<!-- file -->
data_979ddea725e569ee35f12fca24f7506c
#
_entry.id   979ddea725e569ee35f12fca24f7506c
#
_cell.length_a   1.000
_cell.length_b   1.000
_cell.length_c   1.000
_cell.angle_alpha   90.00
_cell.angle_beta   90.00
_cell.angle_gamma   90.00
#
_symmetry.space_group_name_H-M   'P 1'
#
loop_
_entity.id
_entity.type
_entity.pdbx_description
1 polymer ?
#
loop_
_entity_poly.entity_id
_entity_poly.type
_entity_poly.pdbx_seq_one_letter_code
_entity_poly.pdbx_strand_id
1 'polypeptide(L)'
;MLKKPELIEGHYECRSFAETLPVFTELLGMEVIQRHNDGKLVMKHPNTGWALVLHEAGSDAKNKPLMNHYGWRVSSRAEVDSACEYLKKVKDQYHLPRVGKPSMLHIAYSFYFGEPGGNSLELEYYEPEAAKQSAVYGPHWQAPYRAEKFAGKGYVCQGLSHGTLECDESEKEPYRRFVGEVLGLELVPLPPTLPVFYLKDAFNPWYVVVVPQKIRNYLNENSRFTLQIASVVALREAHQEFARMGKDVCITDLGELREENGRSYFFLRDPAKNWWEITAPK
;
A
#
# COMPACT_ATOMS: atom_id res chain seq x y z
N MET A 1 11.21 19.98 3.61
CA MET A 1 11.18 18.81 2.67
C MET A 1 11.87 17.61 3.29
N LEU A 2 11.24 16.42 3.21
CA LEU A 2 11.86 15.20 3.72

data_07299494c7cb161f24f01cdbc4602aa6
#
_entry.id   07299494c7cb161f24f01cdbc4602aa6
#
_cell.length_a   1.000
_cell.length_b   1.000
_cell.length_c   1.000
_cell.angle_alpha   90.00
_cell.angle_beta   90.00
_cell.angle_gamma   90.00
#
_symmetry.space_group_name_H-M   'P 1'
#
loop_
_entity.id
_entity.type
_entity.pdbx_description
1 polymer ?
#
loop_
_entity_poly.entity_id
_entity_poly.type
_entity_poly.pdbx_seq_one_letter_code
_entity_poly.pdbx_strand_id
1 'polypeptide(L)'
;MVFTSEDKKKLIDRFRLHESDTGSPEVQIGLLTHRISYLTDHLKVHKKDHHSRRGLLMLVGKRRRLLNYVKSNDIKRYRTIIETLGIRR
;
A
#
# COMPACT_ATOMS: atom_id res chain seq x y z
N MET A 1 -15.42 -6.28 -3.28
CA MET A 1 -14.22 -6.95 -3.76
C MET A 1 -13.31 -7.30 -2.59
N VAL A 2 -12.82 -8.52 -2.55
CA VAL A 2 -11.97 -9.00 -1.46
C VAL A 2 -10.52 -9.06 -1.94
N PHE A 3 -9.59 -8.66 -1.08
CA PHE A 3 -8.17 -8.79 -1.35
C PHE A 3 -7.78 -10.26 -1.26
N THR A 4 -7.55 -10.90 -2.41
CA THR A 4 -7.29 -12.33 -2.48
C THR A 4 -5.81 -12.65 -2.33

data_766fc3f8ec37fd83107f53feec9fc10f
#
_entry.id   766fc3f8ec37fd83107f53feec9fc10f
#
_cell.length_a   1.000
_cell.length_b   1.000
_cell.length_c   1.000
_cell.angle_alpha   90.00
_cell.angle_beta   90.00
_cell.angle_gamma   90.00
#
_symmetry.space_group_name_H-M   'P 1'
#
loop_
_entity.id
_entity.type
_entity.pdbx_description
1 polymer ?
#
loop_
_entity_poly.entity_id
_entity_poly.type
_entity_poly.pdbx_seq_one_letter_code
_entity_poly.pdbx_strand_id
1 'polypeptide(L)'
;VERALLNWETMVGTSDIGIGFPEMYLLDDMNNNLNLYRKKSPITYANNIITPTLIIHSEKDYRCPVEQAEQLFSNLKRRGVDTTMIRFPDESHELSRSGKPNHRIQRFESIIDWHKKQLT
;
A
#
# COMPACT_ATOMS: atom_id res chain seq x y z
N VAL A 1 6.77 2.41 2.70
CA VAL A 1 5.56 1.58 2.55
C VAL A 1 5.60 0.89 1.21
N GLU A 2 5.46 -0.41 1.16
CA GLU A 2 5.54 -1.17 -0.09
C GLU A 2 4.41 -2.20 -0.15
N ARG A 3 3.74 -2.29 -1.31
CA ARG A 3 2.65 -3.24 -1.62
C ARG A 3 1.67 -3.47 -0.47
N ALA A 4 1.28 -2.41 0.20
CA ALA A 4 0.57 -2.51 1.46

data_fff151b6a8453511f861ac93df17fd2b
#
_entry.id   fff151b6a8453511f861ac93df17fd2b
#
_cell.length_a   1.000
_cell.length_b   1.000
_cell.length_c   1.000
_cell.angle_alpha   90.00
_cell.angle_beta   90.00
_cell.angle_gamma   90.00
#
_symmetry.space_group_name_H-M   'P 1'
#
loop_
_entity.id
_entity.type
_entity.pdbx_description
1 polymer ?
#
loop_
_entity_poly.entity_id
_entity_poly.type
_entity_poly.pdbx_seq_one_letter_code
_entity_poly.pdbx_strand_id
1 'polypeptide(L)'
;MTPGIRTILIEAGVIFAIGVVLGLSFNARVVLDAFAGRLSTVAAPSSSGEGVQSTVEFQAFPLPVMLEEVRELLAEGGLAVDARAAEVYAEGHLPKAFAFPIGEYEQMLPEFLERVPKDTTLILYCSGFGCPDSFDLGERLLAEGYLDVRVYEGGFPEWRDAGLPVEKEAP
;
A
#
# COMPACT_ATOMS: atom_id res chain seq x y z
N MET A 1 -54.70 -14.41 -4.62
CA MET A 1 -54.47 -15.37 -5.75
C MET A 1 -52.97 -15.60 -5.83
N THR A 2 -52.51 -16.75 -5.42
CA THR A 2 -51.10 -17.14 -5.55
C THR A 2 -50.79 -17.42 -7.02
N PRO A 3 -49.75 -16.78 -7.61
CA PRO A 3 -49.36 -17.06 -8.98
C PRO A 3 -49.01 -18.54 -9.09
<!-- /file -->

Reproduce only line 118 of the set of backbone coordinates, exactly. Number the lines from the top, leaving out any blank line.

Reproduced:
CA ALA A 4 0.57 -2.51 1.46